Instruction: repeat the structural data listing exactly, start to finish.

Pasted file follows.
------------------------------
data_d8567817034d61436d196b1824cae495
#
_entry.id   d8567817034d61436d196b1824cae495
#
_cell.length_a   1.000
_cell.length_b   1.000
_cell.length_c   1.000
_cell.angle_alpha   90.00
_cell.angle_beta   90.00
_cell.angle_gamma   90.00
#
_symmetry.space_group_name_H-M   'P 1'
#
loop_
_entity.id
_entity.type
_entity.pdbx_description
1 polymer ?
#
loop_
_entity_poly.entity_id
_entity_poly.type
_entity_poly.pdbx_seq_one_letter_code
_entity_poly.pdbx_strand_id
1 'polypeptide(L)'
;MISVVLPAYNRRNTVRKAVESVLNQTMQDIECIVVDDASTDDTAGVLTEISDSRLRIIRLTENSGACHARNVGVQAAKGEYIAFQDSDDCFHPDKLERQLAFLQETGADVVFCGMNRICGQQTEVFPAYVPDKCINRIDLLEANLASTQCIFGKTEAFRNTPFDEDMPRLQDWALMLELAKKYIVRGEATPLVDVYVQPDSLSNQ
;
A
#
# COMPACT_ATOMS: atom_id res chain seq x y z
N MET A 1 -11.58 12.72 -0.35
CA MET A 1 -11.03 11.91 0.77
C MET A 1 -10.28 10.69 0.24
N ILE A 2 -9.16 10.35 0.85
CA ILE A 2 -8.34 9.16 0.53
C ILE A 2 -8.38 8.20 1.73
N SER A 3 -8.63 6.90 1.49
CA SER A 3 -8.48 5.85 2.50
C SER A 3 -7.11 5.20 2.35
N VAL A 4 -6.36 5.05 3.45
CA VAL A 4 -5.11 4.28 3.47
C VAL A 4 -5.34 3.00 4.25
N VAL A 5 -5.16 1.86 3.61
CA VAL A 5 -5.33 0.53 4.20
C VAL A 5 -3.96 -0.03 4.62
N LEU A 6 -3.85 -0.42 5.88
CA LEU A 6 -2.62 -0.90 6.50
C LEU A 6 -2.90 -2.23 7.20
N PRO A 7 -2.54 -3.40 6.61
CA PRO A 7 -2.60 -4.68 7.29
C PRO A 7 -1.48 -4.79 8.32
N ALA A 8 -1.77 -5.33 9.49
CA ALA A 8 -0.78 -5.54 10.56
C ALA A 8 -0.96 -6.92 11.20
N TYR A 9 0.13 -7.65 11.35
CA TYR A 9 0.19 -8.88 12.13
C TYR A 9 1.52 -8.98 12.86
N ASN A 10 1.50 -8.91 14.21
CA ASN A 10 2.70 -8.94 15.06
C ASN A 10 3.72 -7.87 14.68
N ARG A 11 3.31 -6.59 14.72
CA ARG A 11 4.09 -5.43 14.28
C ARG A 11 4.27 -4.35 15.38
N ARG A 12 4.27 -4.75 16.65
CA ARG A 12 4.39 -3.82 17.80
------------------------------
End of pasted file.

data_d8567817034d61436d196b1824cae495
#
_entry.id   d8567817034d61436d196b1824cae495
#
_cell.length_a   1.000
_cell.length_b   1.000
_cell.length_c   1.000
_cell.angle_alpha   90.00
_cell.angle_beta   90.00
_cell.angle_gamma   90.00
#
_symmetry.space_group_name_H-M   'P 1'
#
loop_
_entity.id
_entity.type
_entity.pdbx_description
1 polymer ?
#
loop_
_entity_poly.entity_id
_entity_poly.type
_entity_poly.pdbx_seq_one_letter_code
_entity_poly.pdbx_strand_id
1 'polypeptide(L)'
;MISVVLPAYNRRNTVRKAVESVLNQTMQDIECIVVDDASTDDTAGVLTEISDSRLRIIRLTENSGACHARNVGVQAAKGEYIAFQDSDDCFHPDKLERQLAFLQETGADVVFCGMNRICGQQTEVFPAYVPDKCINRIDLLEANLASTQCIFGKTEAFRNTPFDEDMPRLQDWALMLELAKKYIVRGEATPLVDVYVQPDSLSNQ
;
A
#
# COMPACT_ATOMS: atom_id res chain seq x y z
N MET A 1 -11.58 12.72 -0.35
CA MET A 1 -11.03 11.91 0.77
C MET A 1 -10.28 10.69 0.24
N ILE A 2 -9.16 10.35 0.85
CA ILE A 2 -8.34 9.16 0.53
C ILE A 2 -8.38 8.20 1.73
N SER A 3 -8.63 6.90 1.49
CA SER A 3 -8.48 5.85 2.50
C SER A 3 -7.11 5.20 2.35
N VAL A 4 -6.36 5.05 3.45
CA VAL A 4 -5.11 4.28 3.47
C VAL A 4 -5.34 3.00 4.25
N VAL A 5 -5.16 1.86 3.61
CA VAL A 5 -5.33 0.53 4.20
C VAL A 5 -3.96 -0.03 4.62
N LEU A 6 -3.85 -0.42 5.88
CA LEU A 6 -2.62 -0.90 6.50
C LEU A 6 -2.90 -2.23 7.20
N PRO A 7 -2.54 -3.40 6.61
CA PRO A 7 -2.60 -4.68 7.29
C PRO A 7 -1.48 -4.79 8.32
N ALA A 8 -1.77 -5.33 9.49
CA ALA A 8 -0.78 -5.54 10.56
C ALA A 8 -0.96 -6.92 11.20
N TYR A 9 0.13 -7.65 11.35
CA TYR A 9 0.19 -8.88 12.13
C TYR A 9 1.52 -8.98 12.86
N ASN A 10 1.50 -8.91 14.21
CA ASN A 10 2.70 -8.94 15.06
C ASN A 10 3.72 -7.87 14.68
N ARG A 11 3.31 -6.59 14.72
CA ARG A 11 4.09 -5.43 14.28
C ARG A 11 4.27 -4.35 15.38
N ARG A 12 4.27 -4.75 16.65
CA ARG A 12 4.39 -3.82 17.80